If you are a youngster being worried about your educational future and university entry in Hungary right now (or in any country for that matter), stop worrying and start improving your English, and be digitally fluent. Embrace the MOOC phenomenon. Go and explore the free education opportunities and grow. Go for Coursera’s Signature Track option for example (your identity will be validated by ProctorU and when you complete a free course and take the exam successfully, you get a Verified Certificate for a small fee, and possibly actual credit that you can use internationally at more and more schools), accumulate knowledge via MOOC courses, network in the groups of these courses, and make friends internationally. Introduce your friends and family to the MOOCs. Look beyond the borders, even if you do not wish to move abroad. And with this accumulated knowledge and your new extended global network, moving abroad will be much easier in your future.

If you are worried about your education, you still have the wrong attitudes shaped by your immediate community, so change them (all three: your education, your attitudes and your community), and look into the right direction. And start as early as you can. If you are 12 or 22, 42 or 82, no difference, MOOCs are able to serve you if you are willing to learn. In the digital future your lifetime educational efforts will be counted in one place, there are experiments for jail-breaking the transcript. In the future you will be able to learn things when you are ready, no matter how old you are. Be ready to participate in the MOOC revolution, no matter what you would like to study. Start NOW!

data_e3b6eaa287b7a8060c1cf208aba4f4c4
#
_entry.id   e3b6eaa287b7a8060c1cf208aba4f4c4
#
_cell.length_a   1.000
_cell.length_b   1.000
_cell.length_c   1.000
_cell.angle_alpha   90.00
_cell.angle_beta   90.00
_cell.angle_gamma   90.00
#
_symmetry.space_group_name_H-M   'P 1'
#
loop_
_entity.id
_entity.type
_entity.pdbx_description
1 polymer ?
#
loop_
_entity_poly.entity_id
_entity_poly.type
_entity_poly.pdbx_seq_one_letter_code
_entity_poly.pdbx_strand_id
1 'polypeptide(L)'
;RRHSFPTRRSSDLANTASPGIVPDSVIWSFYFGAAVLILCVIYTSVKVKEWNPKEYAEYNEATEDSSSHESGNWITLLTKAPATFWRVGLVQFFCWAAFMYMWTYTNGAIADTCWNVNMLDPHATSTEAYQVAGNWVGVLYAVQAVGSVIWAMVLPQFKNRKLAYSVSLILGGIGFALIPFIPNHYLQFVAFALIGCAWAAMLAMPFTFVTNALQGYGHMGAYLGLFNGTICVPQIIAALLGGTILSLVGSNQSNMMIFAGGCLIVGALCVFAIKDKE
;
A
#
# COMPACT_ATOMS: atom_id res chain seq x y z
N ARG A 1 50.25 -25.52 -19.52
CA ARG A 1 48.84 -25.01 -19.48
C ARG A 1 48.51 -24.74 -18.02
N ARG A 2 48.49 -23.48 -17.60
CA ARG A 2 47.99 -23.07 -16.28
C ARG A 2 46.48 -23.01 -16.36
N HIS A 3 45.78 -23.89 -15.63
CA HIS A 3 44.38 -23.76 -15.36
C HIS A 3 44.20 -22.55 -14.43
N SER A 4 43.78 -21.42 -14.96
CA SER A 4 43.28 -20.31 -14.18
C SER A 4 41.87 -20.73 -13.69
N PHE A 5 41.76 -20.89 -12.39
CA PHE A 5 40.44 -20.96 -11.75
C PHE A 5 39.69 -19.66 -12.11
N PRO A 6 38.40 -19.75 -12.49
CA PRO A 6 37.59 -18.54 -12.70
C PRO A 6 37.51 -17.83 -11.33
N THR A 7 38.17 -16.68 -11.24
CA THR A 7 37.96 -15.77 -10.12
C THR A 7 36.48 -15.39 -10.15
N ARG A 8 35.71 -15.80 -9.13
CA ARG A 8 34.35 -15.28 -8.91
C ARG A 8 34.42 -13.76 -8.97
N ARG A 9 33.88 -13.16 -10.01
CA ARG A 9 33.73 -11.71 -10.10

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4 Responses to “Regina Saphier: Students! Ignore education policies and face the MOOCs!”
  1. Sarah Siegel says:

    Have you seen: Revolution Hits the Universities ?

    • Regina says:

      I have not seen this one, but now that you sent me the link, I read it. Good to know that many people think the MOOC is a good thing. 🙂 Thanks for the link!

    • Regina says:

      Have you seen this? “DAVOS, Switzerland — She may not have been the youngest speaker ever at the World Economic Forum in Davos, but Khadija Niazi, 12, was certainly captivating.

      Hundreds of the conference’s well-heeled attendees listened intently as Ms. Niazi, of Lahore, Pakistan, described her experience with massive open online courses, known as MOOCs, that are spreading rapidly around the globe.

      MOOCs are vastly extending the reach of professors at some of the world’s best universities, particularly at Stanford, Harvard, M.I.T., Yale, Princeton, the University of Pennsylvania and Duke.

      Ms. Niazi has been taking courses, free so far, from Udacity and Coursera, two of the earliest providers of this new form of instruction. Her latest enthusiasm is for astrobiology, because she is fascinated by U.F.O.’s and wants to become a physicist. ”